What are processed foods, exactly?


By pH health care professionals

According to the U.S. Department of Agriculture, a processed food has undergone a transformation to extend shelf life or to make it more palatable. Examples include dehydrated fruits, frozen vegetables, and sausages. Frozen produce would be considered “minimally” processed, while the sausage, especially if it is filled with nitrates and flavorings, fits our more common perception of processed food.

Some of the non-food things you might find in processed food include:

  •          Artificial flavors
  •          Artificial colors
  •          Fillers (like guar or xanthan gum, especially when the “real” ingredient like butter or cream is more expensive)
  •          Sweeteners (fructose, sucrose)
  •          Nitrates (plant compounds added to meats and cheeses as preservative, may be synthetic)
  •          Other preservatives like acids (ascorbic acid, for example)
  •          Emulsifiers (keep oily and non-oily ingredients mixed, such as soy lecithin)
  •          Anticaking agents (baking soda)

Different governments regulate food additives differently. The United States FDA says all of the additives you currently find on food labels are safe for human consumption. However, New Zealand actually bans sodium nitrite (commonly found in American sausage) from its sausage. 

It’s tough to avoid chemical emulsifiers, which help keep ice creams and medicines smooth. These have been in the news recently, due to studies specifically on polysorbate 80 and carboxymethylcellulose. A study published in Nature showed that mice fed doses of these fillers that are in ice cream and other processed foods experienced inflammation and weight gain.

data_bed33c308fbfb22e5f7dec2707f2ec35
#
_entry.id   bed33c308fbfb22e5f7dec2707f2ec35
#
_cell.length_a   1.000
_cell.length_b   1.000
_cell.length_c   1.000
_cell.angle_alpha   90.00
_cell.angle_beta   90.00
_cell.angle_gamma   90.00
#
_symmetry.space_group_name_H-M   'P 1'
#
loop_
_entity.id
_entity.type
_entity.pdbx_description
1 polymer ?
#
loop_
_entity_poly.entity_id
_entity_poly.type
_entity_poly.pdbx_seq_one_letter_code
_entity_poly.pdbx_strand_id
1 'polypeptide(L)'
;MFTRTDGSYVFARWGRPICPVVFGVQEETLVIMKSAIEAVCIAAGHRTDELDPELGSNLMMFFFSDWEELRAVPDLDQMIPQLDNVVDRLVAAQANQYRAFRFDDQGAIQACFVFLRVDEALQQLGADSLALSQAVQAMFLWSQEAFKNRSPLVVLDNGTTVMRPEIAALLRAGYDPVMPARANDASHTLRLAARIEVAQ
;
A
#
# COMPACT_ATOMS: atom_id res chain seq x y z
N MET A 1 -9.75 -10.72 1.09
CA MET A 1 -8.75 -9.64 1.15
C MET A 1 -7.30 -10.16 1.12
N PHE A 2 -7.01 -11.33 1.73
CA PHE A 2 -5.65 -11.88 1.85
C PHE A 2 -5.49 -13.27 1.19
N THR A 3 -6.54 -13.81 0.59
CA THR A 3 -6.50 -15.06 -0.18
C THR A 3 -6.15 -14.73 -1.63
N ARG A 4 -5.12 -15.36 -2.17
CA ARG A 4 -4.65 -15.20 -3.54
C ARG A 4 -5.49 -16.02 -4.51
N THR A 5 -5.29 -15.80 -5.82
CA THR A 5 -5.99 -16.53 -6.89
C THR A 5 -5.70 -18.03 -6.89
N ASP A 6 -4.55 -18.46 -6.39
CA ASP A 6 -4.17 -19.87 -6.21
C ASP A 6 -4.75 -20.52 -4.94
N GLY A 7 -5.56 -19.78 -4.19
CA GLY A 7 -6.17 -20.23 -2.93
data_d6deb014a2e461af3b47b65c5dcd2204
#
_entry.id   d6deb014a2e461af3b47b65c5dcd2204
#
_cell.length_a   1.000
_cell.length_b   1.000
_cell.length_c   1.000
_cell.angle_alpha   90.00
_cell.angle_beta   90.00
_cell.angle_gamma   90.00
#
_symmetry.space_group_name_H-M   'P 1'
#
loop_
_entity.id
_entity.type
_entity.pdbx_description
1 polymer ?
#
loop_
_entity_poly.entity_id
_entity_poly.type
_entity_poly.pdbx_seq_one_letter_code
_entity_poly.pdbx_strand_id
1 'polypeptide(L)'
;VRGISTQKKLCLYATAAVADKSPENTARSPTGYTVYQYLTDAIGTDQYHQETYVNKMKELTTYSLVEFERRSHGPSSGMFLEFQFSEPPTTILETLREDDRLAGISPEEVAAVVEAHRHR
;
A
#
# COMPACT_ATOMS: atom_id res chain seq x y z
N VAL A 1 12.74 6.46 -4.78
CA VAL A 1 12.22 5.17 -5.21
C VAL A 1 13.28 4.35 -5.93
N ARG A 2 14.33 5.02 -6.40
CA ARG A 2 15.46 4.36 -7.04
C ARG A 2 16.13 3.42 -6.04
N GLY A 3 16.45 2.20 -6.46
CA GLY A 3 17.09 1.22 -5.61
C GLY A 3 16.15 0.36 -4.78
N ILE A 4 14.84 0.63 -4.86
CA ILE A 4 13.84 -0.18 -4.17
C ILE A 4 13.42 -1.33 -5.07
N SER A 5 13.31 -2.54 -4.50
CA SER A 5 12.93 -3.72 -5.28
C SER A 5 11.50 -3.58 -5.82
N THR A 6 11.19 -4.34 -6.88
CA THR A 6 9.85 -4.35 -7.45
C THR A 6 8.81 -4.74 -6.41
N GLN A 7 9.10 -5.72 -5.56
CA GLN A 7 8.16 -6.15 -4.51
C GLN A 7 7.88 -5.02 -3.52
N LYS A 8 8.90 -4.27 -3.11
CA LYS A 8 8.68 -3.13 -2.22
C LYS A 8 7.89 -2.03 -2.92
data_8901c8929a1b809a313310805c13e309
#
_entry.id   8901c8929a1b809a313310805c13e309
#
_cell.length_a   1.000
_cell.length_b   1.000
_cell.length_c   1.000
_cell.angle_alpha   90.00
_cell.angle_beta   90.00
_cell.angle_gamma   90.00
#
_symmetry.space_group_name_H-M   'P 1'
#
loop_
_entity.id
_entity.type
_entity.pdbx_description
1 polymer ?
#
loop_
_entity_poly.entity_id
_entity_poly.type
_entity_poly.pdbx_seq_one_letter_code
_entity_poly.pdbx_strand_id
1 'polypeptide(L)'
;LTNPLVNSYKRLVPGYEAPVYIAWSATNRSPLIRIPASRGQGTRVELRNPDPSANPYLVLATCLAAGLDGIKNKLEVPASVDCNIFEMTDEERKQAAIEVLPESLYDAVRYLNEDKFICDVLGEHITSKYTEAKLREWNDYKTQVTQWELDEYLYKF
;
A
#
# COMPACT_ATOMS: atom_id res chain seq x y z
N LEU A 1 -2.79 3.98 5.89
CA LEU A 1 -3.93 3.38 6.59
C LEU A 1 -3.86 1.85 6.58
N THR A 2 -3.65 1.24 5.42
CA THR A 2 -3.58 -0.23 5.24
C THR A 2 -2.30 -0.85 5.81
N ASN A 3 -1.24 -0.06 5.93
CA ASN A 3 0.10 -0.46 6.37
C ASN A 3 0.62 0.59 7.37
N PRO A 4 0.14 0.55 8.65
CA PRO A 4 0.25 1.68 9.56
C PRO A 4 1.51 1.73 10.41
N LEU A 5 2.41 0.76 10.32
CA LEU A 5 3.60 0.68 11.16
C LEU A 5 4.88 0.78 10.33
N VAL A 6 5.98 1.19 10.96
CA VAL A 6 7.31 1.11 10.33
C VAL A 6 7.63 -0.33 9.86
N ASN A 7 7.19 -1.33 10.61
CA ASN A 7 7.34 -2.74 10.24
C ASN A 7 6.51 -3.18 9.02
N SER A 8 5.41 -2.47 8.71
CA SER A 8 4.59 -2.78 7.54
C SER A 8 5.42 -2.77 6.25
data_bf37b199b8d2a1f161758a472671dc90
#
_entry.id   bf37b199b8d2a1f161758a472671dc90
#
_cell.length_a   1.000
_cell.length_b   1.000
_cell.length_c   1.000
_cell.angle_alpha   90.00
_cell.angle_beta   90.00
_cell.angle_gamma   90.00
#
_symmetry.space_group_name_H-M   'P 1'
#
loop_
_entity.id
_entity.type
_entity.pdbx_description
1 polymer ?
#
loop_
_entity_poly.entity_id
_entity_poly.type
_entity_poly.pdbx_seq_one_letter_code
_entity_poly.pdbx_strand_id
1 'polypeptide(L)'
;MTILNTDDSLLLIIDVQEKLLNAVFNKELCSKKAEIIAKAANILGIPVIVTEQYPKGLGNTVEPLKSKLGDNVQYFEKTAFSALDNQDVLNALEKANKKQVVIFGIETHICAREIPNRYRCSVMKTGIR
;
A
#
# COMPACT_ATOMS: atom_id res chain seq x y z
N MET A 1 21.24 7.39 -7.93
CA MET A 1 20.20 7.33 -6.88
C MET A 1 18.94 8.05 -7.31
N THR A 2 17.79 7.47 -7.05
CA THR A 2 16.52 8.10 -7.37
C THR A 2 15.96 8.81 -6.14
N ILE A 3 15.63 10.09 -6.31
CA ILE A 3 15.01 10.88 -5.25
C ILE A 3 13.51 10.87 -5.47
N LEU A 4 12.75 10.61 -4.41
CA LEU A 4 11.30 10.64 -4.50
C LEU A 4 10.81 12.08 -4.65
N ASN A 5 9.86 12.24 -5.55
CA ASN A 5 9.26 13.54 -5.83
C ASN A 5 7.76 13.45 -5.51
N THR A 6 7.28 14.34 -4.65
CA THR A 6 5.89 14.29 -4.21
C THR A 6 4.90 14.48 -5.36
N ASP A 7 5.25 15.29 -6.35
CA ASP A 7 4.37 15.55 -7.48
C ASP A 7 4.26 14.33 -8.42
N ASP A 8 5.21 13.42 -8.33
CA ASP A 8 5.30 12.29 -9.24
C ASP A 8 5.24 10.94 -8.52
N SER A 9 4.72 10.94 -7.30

So what can you do to avoid processed foods and additives?

Limit your exposure by learning how to make homemade versions of your favorite treats. Choose “whole” meats over pepperoni, sausage and deli meats. Drink wine without sulfites. Try to avoid boxed or packaged foods, and patronize restaurants that make things from scratch. If you limit your exposure, you limit adverse effects of processed foods.

Enjoy Your Healthy Life!

The pH professional health care team includes recognized experts from a variety of health care and related disciplines, including physicians, attorneys, nutritionists, nurses and certified fitness instructors. This team also includes the members of the pH Medical Advisory Board, which constantly monitors all pH programs, products and services. To learn more about the pH Medical Advisory Board, click here.

Comments (1)


Good topic!  Dr. G


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